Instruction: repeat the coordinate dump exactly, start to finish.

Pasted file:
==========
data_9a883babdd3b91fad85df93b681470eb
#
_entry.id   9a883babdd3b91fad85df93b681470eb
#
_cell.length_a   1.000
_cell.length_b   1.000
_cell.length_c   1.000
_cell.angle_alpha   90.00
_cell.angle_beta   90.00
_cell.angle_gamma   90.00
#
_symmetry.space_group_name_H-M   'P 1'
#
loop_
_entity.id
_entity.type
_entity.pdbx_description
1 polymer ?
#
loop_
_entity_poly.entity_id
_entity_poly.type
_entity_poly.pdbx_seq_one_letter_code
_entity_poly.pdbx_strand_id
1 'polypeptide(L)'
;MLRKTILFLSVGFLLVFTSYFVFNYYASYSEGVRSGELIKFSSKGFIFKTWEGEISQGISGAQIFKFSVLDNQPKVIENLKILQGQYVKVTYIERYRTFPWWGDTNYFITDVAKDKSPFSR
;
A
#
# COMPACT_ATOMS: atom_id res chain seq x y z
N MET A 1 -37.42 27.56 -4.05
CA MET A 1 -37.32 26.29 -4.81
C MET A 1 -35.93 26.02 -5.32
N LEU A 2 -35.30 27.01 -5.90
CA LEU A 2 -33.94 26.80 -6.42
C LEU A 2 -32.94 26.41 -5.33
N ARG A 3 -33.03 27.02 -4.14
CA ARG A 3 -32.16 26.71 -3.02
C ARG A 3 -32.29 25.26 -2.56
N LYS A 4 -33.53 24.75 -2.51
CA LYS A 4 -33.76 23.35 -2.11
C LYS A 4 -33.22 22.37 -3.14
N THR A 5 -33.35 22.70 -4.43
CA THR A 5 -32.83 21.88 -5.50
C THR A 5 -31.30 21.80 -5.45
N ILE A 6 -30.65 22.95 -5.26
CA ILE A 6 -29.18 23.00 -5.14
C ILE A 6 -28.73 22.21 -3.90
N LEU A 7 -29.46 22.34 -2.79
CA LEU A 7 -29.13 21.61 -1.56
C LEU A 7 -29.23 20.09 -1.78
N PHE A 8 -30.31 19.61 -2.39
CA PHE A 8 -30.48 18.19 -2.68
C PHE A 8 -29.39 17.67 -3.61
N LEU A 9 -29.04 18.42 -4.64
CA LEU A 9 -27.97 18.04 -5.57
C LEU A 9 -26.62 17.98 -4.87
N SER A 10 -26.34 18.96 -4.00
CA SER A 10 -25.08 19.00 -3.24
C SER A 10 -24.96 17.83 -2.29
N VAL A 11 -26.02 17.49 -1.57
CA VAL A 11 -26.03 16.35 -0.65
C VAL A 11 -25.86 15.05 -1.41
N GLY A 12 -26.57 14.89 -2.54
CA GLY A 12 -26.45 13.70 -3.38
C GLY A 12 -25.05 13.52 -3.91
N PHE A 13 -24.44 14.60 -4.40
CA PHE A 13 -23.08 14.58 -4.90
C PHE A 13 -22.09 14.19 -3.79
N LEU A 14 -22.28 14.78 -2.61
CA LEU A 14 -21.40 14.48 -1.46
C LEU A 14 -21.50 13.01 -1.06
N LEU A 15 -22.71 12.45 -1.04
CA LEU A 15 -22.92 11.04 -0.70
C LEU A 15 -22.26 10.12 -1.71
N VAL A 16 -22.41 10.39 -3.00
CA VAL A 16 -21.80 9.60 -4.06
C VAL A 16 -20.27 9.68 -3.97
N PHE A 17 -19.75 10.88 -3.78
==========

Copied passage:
data_9a883babdd3b91fad85df93b681470eb
#
_entry.id   9a883babdd3b91fad85df93b681470eb
#
_cell.length_a   1.000
_cell.length_b   1.000
_cell.length_c   1.000
_cell.angle_alpha   90.00
_cell.angle_beta   90.00
_cell.angle_gamma   90.00
#
_symmetry.space_group_name_H-M   'P 1'
#
loop_
_entity.id
_entity.type
_entity.pdbx_description
1 polymer ?
#
loop_
_entity_poly.entity_id
_entity_poly.type
_entity_poly.pdbx_seq_one_letter_code
_entity_poly.pdbx_strand_id
1 'polypeptide(L)'
;MLRKTILFLSVGFLLVFTSYFVFNYYASYSEGVRSGELIKFSSKGFIFKTWEGEISQGISGAQIFKFSVLDNQPKVIENLKILQGQYVKVTYIERYRTFPWWGDTNYFITDVAKDKSPFSR
;
A
#
# COMPACT_ATOMS: atom_id res chain seq x y z
N MET A 1 -37.42 27.56 -4.05
CA MET A 1 -37.32 26.29 -4.81
C MET A 1 -35.93 26.02 -5.32
N LEU A 2 -35.30 27.01 -5.90
CA LEU A 2 -33.94 26.80 -6.42
C LEU A 2 -32.94 26.41 -5.33
N ARG A 3 -33.03 27.02 -4.14
CA ARG A 3 -32.16 26.71 -3.02
C ARG A 3 -32.29 25.26 -2.56
N LYS A 4 -33.53 24.75 -2.51
CA LYS A 4 -33.76 23.35 -2.11
C LYS A 4 -33.22 22.37 -3.14
N THR A 5 -33.35 22.70 -4.43
CA THR A 5 -32.83 21.88 -5.50
C THR A 5 -31.30 21.80 -5.45
N ILE A 6 -30.65 22.95 -5.26
CA ILE A 6 -29.18 23.00 -5.14
C ILE A 6 -28.73 22.21 -3.90
N LEU A 7 -29.46 22.34 -2.79
CA LEU A 7 -29.13 21.61 -1.56
C LEU A 7 -29.23 20.09 -1.78
N PHE A 8 -30.31 19.61 -2.39
CA PHE A 8 -30.48 18.19 -2.68
C PHE A 8 -29.39 17.67 -3.61
N LEU A 9 -29.04 18.42 -4.64
CA LEU A 9 -27.97 18.04 -5.57
C LEU A 9 -26.62 17.98 -4.87
N SER A 10 -26.34 18.96 -4.00
CA SER A 10 -25.08 19.00 -3.24
C SER A 10 -24.96 17.83 -2.29
N VAL A 11 -26.02 17.49 -1.57
CA VAL A 11 -26.03 16.35 -0.65
C VAL A 11 -25.86 15.05 -1.41
N GLY A 12 -26.57 14.89 -2.54
CA GLY A 12 -26.45 13.70 -3.38
C GLY A 12 -25.05 13.52 -3.91
N PHE A 13 -24.44 14.60 -4.40
CA PHE A 13 -23.08 14.58 -4.90
C PHE A 13 -22.09 14.19 -3.79
N LEU A 14 -22.28 14.78 -2.61
CA LEU A 14 -21.40 14.48 -1.46
C LEU A 14 -21.50 13.01 -1.06
N LEU A 15 -22.71 12.45 -1.04
CA LEU A 15 -22.92 11.04 -0.70
C LEU A 15 -22.26 10.12 -1.71
N VAL A 16 -22.41 10.39 -3.00
CA VAL A 16 -21.80 9.60 -4.06
C VAL A 16 -20.27 9.68 -3.97
N PHE A 17 -19.75 10.88 -3.78